CRA Income Tax Return Adjustments and Reassessments
We all make mistakes. Thankfully, taxpayers can make adjustments to a federal income tax return up to ten years after filing.
Here’s what you need to know.
T1 adjustment request and TP-1 R-V request for an adjustment to an income tax return
If you forgot to make a claim or didn’t know you could, you can submit a T1 Adjustment Request form. Submit online with the T183 form. Quebec applicants can also apply for adjustments up to ten years after filing, either online or by mail using the TP-1 R-V form.
Adjustment request forms ask for basic information such as amounts from original assessments, if any, and the new calculations. Applicants may append a detailed explanation of their reasons for requesting the adjustment if they desire.
Revenu Québec prefers that applicants use the online service available on their website, unless:
- The taxpayer cannot change the information online
- The request concerns a tax year earlier than 2015
- An income tax return is currently being assessed
- A bankruptcy has taken place since the return in question was filed
- The applicant filed a TP-22 or TP-25 form for business carried on in Canada outside Quebec, or Canadian non-Quebec residents doing business in Quebec
- The applicant has in the past legally contested an income tax assessment.
Supporting documents for tax adjustments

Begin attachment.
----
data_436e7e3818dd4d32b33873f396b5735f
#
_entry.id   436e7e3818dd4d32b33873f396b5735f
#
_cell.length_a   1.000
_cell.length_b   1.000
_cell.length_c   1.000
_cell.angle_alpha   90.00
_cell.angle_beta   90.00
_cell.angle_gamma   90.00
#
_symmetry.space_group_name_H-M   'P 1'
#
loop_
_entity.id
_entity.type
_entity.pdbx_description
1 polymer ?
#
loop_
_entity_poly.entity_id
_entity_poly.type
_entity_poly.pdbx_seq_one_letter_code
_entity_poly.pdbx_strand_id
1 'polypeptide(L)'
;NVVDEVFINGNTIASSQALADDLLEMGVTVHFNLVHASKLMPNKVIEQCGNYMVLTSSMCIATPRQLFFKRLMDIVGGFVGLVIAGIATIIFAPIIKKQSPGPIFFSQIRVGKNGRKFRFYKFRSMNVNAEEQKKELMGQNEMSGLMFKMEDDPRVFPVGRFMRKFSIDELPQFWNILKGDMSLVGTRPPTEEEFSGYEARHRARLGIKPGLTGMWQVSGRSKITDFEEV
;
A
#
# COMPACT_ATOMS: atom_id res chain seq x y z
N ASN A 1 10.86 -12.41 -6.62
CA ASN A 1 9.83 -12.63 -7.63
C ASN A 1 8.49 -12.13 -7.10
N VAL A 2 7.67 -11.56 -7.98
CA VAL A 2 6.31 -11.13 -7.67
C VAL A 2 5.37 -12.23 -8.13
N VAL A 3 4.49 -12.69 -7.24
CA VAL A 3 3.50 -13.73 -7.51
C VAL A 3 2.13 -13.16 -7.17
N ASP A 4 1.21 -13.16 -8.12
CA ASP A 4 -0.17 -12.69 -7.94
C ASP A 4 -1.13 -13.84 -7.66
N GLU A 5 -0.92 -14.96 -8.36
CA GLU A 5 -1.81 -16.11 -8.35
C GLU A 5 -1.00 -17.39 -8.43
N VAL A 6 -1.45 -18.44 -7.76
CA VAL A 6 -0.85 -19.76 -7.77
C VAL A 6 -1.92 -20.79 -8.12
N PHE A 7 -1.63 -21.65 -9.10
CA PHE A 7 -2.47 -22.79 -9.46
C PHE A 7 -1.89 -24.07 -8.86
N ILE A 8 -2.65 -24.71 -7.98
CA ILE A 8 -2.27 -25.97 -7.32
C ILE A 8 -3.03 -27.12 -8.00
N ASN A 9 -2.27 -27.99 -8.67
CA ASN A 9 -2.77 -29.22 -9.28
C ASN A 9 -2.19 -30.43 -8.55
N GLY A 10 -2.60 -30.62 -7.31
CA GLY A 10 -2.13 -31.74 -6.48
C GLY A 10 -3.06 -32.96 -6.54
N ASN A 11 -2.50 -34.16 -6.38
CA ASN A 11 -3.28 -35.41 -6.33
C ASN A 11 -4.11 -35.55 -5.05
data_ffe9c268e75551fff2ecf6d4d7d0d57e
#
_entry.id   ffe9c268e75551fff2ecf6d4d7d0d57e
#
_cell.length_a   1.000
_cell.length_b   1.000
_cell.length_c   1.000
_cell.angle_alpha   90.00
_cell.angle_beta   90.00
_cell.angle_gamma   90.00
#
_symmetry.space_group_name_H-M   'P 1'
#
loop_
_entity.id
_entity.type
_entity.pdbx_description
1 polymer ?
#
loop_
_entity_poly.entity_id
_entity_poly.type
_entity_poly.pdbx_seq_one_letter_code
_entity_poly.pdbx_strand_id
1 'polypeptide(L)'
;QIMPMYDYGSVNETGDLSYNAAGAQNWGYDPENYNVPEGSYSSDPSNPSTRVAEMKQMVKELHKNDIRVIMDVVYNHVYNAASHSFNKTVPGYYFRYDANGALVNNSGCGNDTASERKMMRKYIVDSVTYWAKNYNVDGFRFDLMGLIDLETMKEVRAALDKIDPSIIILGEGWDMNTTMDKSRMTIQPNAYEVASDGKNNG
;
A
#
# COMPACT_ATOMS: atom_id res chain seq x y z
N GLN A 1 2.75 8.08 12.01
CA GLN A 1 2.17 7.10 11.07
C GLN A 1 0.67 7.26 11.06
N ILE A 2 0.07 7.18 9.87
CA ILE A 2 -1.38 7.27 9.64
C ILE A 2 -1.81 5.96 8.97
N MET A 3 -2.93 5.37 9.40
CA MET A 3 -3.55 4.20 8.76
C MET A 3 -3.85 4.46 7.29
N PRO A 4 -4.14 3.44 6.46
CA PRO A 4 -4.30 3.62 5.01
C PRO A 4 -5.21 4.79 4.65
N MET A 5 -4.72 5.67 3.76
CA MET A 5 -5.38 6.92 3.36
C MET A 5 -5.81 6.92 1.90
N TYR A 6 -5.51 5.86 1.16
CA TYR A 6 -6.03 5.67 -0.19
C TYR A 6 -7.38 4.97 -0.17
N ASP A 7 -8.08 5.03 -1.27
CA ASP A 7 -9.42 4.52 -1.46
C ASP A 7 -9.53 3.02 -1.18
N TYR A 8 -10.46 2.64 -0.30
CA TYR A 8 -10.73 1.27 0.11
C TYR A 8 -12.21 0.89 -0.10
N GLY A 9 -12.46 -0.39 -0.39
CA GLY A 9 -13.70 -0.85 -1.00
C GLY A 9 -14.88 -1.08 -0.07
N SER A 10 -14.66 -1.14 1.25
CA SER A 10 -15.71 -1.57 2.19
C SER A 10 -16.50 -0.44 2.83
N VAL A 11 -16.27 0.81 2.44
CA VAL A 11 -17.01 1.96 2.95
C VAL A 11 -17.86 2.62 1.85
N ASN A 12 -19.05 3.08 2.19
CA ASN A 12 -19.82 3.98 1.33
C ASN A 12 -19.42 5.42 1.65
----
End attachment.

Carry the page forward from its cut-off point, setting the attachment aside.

Receipts, information slips, and schedules can support tax adjustment claims. In the case of motor vehicle expense claims, the best evidence is a vehicle logbook. The more details it contains, the better. The CRA suggests that logbooks used to support motor vehicle expense claims contain descriptions of every work-related trip, including:
Take careful note of odometer readings at the beginning and end of each tax period. In case of switching vehicles, note the date and odometer readings. Keep a separate logbook for each vehicle used for business.
Why you need good records for the CRA
Records can help with a number of income tax disputes. In 2007, Tolson Hudson, a Newfoundland government worker, appealed his case in the Tax Court of Canada. He had kept meticulous track of the way he used his car and was able to bolster his case with evidence. A judge agreed with Hudson that a portion of his driving was for work rather than personal use. (Hudson v. The Queen, 2007 TCC 661)
Things didn’t go as well for another Canadian. Entrepreneur Harold Peach appealed his income tax reassessments for 2009 and 2010 but came away disappointed. With no motor vehicle expenses logbook, he lost that portion of his lengthy claim. The judge found “of particular note” that Peach “produced no travel log for his business travel, nor did he testify that he kept one.” (Peach v. The Queen, 2017 TCC 40)
It’s a good idea to maintain records in order to support income tax claims, since you never know when you might be required to provide evidence, especially for adjustment requests. An easy-to-use mileage app like MileIQ can help make record keeping simple.
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